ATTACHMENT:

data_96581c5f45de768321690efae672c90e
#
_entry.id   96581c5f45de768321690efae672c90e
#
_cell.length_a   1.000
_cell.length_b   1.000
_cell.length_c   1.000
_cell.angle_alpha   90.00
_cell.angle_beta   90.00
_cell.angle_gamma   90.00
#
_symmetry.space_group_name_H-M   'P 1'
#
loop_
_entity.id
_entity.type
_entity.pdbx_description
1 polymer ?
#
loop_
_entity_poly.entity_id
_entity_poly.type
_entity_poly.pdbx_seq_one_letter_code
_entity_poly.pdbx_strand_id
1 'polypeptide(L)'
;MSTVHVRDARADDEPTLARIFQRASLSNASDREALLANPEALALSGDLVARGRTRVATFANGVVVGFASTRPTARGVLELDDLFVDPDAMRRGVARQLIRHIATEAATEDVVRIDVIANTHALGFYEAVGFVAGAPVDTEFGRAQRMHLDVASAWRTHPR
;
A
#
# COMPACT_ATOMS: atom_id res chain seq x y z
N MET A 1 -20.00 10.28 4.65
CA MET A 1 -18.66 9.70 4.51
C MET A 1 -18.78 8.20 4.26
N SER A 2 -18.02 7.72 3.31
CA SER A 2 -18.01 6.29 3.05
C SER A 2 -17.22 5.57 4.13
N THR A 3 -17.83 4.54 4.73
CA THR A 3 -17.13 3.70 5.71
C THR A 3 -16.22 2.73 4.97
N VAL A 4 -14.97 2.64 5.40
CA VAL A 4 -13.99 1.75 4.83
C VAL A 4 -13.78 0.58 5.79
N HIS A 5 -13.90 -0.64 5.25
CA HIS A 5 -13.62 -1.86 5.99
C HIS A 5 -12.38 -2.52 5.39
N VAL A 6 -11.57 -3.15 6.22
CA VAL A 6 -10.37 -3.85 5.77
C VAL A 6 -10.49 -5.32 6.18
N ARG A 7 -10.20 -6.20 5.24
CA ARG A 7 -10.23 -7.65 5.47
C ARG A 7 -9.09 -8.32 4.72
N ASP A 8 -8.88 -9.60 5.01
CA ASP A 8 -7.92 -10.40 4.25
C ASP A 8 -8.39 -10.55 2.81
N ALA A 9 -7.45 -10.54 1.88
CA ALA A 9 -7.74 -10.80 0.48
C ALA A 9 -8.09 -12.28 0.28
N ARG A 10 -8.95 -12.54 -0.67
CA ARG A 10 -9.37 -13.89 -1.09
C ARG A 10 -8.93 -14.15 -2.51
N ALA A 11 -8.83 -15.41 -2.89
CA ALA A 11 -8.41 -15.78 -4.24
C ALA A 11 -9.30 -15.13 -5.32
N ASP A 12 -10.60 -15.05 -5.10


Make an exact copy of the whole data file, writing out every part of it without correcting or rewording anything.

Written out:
data_96581c5f45de768321690efae672c90e
#
_entry.id   96581c5f45de768321690efae672c90e
#
_cell.length_a   1.000
_cell.length_b   1.000
_cell.length_c   1.000
_cell.angle_alpha   90.00
_cell.angle_beta   90.00
_cell.angle_gamma   90.00
#
_symmetry.space_group_name_H-M   'P 1'
#
loop_
_entity.id
_entity.type
_entity.pdbx_description
1 polymer ?
#
loop_
_entity_poly.entity_id
_entity_poly.type
_entity_poly.pdbx_seq_one_letter_code
_entity_poly.pdbx_strand_id
1 'polypeptide(L)'
;MSTVHVRDARADDEPTLARIFQRASLSNASDREALLANPEALALSGDLVARGRTRVATFANGVVVGFASTRPTARGVLELDDLFVDPDAMRRGVARQLIRHIATEAATEDVVRIDVIANTHALGFYEAVGFVAGAPVDTEFGRAQRMHLDVASAWRTHPR
;
A
#
# COMPACT_ATOMS: atom_id res chain seq x y z
N MET A 1 -20.00 10.28 4.65
CA MET A 1 -18.66 9.70 4.51
C MET A 1 -18.78 8.20 4.26
N SER A 2 -18.02 7.72 3.31
CA SER A 2 -18.01 6.29 3.05
C SER A 2 -17.22 5.57 4.13
N THR A 3 -17.83 4.54 4.73
CA THR A 3 -17.13 3.70 5.71
C THR A 3 -16.22 2.73 4.97
N VAL A 4 -14.97 2.64 5.40
CA VAL A 4 -13.99 1.75 4.83
C VAL A 4 -13.78 0.58 5.79
N HIS A 5 -13.90 -0.64 5.25
CA HIS A 5 -13.62 -1.86 5.99
C HIS A 5 -12.38 -2.52 5.39
N VAL A 6 -11.57 -3.15 6.22
CA VAL A 6 -10.37 -3.85 5.77
C VAL A 6 -10.49 -5.32 6.18
N ARG A 7 -10.20 -6.20 5.24
CA ARG A 7 -10.23 -7.65 5.47
C ARG A 7 -9.09 -8.32 4.72
N ASP A 8 -8.88 -9.60 5.01
CA ASP A 8 -7.92 -10.40 4.25
C ASP A 8 -8.39 -10.55 2.81
N ALA A 9 -7.45 -10.54 1.88
CA ALA A 9 -7.74 -10.80 0.48
C ALA A 9 -8.09 -12.28 0.28
N ARG A 10 -8.95 -12.54 -0.67
CA ARG A 10 -9.37 -13.89 -1.09
C ARG A 10 -8.93 -14.15 -2.51
N ALA A 11 -8.83 -15.41 -2.89
CA ALA A 11 -8.41 -15.78 -4.24
C ALA A 11 -9.30 -15.13 -5.32
N ASP A 12 -10.60 -15.05 -5.10